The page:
November 25, 1997
"I would much rather have written the best song of a nation than its noblest epic."-Edgar Allan Poe
That is how I feel this week, but in a different way! I'd much rather be playing my best game of disc golf than writing this epic music column, ha, ha. Thanks to all the people who came out to support M.O.R.E. night on Wednesday Nov. 12. Jonny and The Shamen along with FEZ put on a well-rounded evening of rock-a-billy flavored surf music. How rock-a-billy was it? Enough to get Mobile's most rockin' cats out on a Wednesday night! Yes, Gretch Rockin' Cat and Warren Wolf both stopped by to get an earful. Stay tuned for the next M.O.R.E. night, when Soul Core and Sucking Diction hit the stage.
Well, there are a lot of good shows coming in the next two weeks, so it's hard to narrow down the Madhatter Tip-Top Five. Here is a plateful of ear candy coming in the next two weeks. Number five is Lords of Acid at The Howlin' Wolf on December 6 in New Orleans, LA. Busta Rhymes brings in number four with a performance scheduled at the House of Blues in Atlanta, GA on December 7. Number three is the volatile combination of Pantera, Coal Chamber and Anthrax to play the Mississippi Coast Coliseum in Biloxi, MS on December 7. Don't miss number two this week, Medeski, Martin and Wood at Five Points Music Hall in Birmingham, AL on December 8. And the number one show to see in the next two weeks is Tuck & Patti at the Variety Playhouse in Atlanta, GA on November 28. If you missed the Windham Hill Winter Solstice last year at the Saenger Theatre in Mobile, then you don't want to miss the show in Atlanta. It will send chills down your back when Tuck & Patti do their rendition of Castles Made of Sand/Little Wing by the late Jimi Hendrix.
Who's got the Funk? In Mobile there is a new name for funk and it's Funk Friction. All the polyrhythms and grooves of 70's styled funk, combined with the jammin' side of Reggae and the soul of Motown come together in Funk Friction to form a new flavor on the downtown music scene, one that will get the girls dancing and the guys trying to dance -- just joking. Funk Friction has one thing in mind for the standing room only crowds that have been out to see them in the last couple of months, and that is to party all night!! And the party will be at Monsoon's on Nov. 27, 1997 when Funk Friction hits the stage.
Eight months ago, Aubrey Levene, vocals, viola, and percussion, along with Mike Whiddon, "the emperor of funk" on bass, decided it was time to put a band together that would challenge them musically while cater to the danceless "band-bar" crowds downtown. It was after the two departed Spade House that Funk Friction was born.
"I was sick of going downtown and listening to a bunch of bands you couldn't really dance to," Levene said. "We wanted to form a band that, for just a short period of time, people would not think about all the bullsh*t in their life, and just dance and be happy. So I put together a band that would put a positive vibe into the crowd to make people feel as good as they could at that particular moment."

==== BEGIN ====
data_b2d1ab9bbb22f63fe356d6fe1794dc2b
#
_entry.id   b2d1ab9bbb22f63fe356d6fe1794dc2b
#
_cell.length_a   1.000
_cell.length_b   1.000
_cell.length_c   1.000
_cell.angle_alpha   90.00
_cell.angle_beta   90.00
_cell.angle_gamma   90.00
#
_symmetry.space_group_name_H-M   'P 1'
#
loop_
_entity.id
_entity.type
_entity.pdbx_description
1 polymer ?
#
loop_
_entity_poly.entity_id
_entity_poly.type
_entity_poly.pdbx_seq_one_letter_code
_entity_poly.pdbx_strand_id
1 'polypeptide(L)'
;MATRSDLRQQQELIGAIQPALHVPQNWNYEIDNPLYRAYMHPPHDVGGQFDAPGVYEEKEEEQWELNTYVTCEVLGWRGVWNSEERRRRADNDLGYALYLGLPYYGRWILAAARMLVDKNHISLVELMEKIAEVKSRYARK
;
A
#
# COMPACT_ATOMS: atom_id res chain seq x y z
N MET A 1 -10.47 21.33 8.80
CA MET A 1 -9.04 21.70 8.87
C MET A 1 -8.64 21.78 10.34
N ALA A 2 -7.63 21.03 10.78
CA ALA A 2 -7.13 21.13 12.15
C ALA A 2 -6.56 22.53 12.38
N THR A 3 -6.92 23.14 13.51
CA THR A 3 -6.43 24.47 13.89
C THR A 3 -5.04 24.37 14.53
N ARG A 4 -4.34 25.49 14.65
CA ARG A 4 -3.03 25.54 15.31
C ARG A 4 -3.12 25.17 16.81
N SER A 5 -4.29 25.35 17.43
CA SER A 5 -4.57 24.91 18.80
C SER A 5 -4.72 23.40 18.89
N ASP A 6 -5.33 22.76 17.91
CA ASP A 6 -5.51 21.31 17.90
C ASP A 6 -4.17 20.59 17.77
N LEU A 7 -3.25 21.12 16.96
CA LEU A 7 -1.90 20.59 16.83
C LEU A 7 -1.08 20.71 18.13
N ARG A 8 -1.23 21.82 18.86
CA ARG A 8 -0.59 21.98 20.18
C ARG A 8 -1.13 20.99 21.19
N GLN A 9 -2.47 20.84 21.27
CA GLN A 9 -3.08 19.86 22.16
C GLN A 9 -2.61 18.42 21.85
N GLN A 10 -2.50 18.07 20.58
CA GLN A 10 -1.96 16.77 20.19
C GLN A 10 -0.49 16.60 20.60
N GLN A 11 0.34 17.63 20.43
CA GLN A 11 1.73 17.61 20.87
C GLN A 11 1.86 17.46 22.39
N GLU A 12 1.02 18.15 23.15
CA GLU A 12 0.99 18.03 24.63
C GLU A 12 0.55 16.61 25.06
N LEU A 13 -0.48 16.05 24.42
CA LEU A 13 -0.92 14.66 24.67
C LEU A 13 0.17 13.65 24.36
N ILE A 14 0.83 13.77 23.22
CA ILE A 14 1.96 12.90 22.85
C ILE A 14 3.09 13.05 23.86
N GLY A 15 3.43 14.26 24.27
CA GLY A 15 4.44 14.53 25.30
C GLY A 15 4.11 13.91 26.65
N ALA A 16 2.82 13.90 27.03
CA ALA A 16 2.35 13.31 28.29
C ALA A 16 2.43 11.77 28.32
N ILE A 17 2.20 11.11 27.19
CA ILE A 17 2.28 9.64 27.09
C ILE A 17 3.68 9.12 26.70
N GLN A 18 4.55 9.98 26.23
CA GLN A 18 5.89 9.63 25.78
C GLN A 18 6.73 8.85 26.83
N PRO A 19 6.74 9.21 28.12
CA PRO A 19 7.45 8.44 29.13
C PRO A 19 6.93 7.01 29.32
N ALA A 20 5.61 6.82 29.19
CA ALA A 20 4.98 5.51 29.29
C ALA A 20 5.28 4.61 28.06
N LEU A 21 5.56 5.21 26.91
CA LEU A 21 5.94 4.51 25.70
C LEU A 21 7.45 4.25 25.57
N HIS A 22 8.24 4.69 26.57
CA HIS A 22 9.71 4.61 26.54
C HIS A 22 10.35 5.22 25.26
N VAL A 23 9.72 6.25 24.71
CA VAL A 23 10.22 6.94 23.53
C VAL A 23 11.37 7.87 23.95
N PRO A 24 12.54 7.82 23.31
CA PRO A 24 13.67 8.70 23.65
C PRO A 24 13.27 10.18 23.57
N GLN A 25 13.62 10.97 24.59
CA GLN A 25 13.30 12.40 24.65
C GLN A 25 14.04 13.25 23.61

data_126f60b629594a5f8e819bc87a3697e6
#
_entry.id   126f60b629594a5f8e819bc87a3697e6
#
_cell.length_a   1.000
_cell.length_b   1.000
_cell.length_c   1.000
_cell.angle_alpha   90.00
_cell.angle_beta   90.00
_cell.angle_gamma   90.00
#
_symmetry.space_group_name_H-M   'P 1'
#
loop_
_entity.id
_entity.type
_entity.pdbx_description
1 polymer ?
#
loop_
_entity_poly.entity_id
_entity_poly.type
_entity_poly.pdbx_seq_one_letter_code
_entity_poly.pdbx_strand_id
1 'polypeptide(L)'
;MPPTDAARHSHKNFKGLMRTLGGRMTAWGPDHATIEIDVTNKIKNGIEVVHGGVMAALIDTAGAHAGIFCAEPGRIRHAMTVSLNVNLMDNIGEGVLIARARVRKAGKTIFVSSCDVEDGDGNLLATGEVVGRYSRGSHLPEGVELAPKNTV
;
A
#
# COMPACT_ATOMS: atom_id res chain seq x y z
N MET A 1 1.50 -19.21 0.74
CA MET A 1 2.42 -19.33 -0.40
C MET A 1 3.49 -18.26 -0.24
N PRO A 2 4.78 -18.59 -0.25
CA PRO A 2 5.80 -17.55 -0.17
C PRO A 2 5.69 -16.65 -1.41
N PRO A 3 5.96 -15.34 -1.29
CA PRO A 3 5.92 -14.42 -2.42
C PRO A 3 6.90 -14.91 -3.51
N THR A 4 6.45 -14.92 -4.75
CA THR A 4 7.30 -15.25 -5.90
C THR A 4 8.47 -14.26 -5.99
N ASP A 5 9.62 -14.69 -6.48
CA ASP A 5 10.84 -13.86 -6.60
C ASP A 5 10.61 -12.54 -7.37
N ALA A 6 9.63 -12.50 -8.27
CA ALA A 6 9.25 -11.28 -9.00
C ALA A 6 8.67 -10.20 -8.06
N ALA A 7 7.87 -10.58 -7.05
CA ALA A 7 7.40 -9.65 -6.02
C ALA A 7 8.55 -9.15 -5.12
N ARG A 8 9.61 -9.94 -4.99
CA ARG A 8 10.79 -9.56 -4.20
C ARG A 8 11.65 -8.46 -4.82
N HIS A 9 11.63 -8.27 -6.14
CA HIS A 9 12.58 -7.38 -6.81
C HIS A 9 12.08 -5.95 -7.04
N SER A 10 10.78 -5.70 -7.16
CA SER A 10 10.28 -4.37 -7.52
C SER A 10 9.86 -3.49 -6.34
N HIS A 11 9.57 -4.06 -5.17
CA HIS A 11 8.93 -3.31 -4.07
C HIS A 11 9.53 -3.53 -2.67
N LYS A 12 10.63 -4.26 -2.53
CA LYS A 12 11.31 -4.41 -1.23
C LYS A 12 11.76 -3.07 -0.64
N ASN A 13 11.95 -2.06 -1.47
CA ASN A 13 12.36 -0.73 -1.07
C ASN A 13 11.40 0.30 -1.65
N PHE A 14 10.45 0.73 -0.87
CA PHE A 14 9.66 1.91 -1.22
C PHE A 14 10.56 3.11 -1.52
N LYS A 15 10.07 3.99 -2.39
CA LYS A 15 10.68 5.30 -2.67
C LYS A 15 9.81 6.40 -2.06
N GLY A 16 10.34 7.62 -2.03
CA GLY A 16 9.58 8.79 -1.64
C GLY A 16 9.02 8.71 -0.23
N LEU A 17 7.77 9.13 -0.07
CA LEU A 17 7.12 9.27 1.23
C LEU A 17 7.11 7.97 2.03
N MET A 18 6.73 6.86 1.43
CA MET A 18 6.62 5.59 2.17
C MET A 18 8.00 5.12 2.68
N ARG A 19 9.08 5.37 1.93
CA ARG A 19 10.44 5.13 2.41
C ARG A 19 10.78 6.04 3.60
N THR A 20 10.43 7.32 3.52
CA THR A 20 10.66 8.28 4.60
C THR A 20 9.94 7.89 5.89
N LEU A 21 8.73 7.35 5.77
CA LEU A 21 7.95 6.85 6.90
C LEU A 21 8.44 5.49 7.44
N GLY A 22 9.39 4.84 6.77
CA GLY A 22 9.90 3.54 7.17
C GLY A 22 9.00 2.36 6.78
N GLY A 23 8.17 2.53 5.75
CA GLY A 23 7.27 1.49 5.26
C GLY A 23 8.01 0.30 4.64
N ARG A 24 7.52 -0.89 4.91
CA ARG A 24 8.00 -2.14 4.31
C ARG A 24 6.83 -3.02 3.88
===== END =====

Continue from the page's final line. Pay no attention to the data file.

The friction in Funk Friction is layered down with an assortment of instruments and musical influences. Matthew Neese, guitar, brings a variety of jazz, funk and reggae chops to the band. Brian Schnider puts a funky jab in the mix with his trumpet. Schnider also sings on a couple of songs. The beatmaster for the Funk Friction is Mason Lam. Together with Whiddon, they lay down a foundation that is centered in the origins of funk and strays to other genres.
Whiddon pays homage to funk-fusion master of bass, Jako Pastorius (solo artist and member of Weather Report), with his style of playing. Like the characterizatics of Pastorius ingenious signature playing, Whiddon also carries the drive of rock, the harmonic sophistication of jazz, the methodical techniques of classical music, and the multi-traditional jams of funk in a playing style that gives Funk Friction a backbone. Then there is the Funk Friction Fly Girls who do back-up vocals and are featured on a couple of songs. As a whole, there is enough action on the stage to move the most comatose person in the bar.
"We are the most un-trendy band downtown has ever seen," Levene said. "We play music that most everyone knows and can relate to in some way or another. There is everything from Motown to Reggae in our show. When people see us live they can see how much fun we are having on stage and they feed off that. Then everyone is having fun."
This Thanksgiving will be a party all night at Monsoon's. Funk Friction creates a party atmosphere that keeps the crowd moving. Complete with a light show and songs ranging from Bob Marley to Parliament, Funk Friction is nothing like downtown has ever seen. They can be summed up best with the musical "catch phrase" used in their promo -- The slammin', groovin', smokin', all-out jammin', so you can bootie shake tonight band.